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Adv Chronic Kidney Dis. 2008 Oct;15(4):355-62. doi: 10.1053/j.ackd.2008.07.004.

Renal artery stenosis and chronic ischemic nephropathy: epidemiology and diagnosis.

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  • 1University of Colorado Health Sciences Center, Denver, CO, USA.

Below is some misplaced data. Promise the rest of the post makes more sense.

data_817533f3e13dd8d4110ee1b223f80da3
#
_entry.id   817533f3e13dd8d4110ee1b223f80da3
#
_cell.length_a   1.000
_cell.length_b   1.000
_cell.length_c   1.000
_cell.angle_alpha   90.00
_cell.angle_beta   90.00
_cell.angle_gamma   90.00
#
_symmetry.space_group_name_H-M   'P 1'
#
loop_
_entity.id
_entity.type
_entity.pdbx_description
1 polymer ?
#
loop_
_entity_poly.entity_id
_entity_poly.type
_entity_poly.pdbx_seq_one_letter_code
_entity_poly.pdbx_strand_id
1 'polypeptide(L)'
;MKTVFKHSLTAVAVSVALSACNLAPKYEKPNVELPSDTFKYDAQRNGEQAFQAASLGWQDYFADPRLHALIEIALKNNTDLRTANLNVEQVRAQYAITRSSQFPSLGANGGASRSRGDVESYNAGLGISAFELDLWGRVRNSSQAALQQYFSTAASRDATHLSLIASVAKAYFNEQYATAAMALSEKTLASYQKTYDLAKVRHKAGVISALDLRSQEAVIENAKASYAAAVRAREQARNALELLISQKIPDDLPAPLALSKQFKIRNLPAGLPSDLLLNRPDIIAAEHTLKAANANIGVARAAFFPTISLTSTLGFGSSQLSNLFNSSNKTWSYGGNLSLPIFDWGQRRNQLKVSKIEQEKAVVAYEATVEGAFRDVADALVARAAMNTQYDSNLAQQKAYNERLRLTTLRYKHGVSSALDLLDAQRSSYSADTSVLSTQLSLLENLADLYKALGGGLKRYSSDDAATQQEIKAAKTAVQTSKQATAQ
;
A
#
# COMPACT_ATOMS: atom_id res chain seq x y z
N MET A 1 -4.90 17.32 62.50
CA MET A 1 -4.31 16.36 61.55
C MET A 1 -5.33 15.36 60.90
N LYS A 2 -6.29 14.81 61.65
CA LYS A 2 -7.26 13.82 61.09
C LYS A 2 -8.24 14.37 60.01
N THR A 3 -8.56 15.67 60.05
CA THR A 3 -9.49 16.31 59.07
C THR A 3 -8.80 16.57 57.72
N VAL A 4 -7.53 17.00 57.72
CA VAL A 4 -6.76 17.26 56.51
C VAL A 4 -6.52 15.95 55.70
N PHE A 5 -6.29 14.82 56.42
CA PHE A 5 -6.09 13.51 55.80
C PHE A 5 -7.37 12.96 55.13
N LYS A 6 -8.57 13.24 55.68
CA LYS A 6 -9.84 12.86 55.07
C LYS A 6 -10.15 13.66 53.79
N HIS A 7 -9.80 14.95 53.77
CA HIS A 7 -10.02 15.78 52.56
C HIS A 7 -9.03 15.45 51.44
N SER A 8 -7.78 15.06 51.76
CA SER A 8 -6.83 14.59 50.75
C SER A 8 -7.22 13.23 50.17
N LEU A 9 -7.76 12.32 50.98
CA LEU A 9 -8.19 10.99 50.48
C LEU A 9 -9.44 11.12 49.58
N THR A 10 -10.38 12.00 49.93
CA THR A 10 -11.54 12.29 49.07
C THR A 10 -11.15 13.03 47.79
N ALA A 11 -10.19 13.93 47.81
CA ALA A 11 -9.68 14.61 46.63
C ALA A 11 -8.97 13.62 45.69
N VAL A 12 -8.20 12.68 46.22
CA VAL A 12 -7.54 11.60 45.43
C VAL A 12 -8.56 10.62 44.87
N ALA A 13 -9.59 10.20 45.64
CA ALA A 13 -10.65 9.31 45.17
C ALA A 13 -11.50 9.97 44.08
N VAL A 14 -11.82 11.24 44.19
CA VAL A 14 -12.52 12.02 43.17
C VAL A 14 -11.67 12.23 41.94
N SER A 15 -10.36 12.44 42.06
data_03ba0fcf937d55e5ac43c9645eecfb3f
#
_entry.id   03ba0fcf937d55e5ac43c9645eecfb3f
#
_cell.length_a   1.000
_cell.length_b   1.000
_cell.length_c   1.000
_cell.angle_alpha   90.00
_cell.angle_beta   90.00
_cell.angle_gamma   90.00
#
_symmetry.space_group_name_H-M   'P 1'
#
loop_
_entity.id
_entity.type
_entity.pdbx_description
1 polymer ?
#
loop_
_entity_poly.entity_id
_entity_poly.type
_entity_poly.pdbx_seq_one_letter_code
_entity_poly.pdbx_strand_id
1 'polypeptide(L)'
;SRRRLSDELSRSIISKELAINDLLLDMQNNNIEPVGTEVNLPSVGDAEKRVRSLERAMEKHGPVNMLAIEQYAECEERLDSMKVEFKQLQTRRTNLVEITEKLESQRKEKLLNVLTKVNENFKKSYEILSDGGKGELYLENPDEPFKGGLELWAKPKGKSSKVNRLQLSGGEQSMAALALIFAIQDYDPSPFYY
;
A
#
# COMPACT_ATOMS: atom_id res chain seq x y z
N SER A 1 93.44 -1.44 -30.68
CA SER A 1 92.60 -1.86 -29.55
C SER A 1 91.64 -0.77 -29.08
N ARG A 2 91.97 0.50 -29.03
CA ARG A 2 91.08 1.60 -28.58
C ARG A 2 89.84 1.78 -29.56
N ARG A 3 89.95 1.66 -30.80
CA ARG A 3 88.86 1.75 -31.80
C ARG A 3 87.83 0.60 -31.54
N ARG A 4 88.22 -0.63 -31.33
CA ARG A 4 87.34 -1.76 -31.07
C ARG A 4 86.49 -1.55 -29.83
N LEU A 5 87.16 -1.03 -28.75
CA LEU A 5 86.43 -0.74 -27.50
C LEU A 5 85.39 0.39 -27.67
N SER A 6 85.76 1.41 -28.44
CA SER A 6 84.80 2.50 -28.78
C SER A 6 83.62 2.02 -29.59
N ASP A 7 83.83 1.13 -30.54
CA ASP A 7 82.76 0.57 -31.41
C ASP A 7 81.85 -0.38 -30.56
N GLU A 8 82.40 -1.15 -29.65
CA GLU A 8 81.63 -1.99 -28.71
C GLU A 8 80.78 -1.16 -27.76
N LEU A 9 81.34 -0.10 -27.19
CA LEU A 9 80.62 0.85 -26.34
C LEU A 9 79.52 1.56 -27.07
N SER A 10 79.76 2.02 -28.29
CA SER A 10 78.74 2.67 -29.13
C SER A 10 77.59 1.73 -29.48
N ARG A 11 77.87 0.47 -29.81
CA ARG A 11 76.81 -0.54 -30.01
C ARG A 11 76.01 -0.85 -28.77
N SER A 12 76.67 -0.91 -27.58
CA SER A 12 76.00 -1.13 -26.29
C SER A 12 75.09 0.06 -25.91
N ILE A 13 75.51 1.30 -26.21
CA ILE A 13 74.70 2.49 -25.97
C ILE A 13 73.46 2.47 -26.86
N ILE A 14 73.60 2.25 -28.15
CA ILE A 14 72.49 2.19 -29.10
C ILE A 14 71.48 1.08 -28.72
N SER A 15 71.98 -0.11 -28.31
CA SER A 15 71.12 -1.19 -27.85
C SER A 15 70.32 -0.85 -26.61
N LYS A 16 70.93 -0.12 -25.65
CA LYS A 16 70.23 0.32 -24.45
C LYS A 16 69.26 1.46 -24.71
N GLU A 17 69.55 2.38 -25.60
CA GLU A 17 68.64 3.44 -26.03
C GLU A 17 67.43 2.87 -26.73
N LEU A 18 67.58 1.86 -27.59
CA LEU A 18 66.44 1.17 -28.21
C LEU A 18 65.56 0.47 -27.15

Atherosclerotic renal artery stenosis (RAS) is the most common primary disease of the renal arteries and results in renovascular hypertension and ischemic nephropathy. Ischemic nephropathy from atherosclerotic RAS is increasingly recognized as a cause of chronic kidney disease (CKD) and in severe cases can lead to end-stage renal disease. The exact prevalence of atherosclerotic RAS is unknown because the disease is often asymptomatic and few are screened unless they have significant traditional cardiac risk factors or symptoms. A high prevalence of atherosclerotic RAS is seen in patients with advanced age, congestive heart failure, and extrarenal atherosclerosis. The primary reason for diagnosing ischemic nephropathy from renovascular disease is that the loss of kidney function is potentially reversible through treatment of the occlusion with surgical revascularization or percutaneous transluminal renal angioplasty. However, the benefits of revascularization have to be considered in the context of other comorbid disease and remain controversial. There are several tests available for the screening and diagnosis of atherosclerotic RAS; however, the diagnostic test of choice should be based on patient factors and institutional expertise because the best test is the one performed most often at the individual medical facility.

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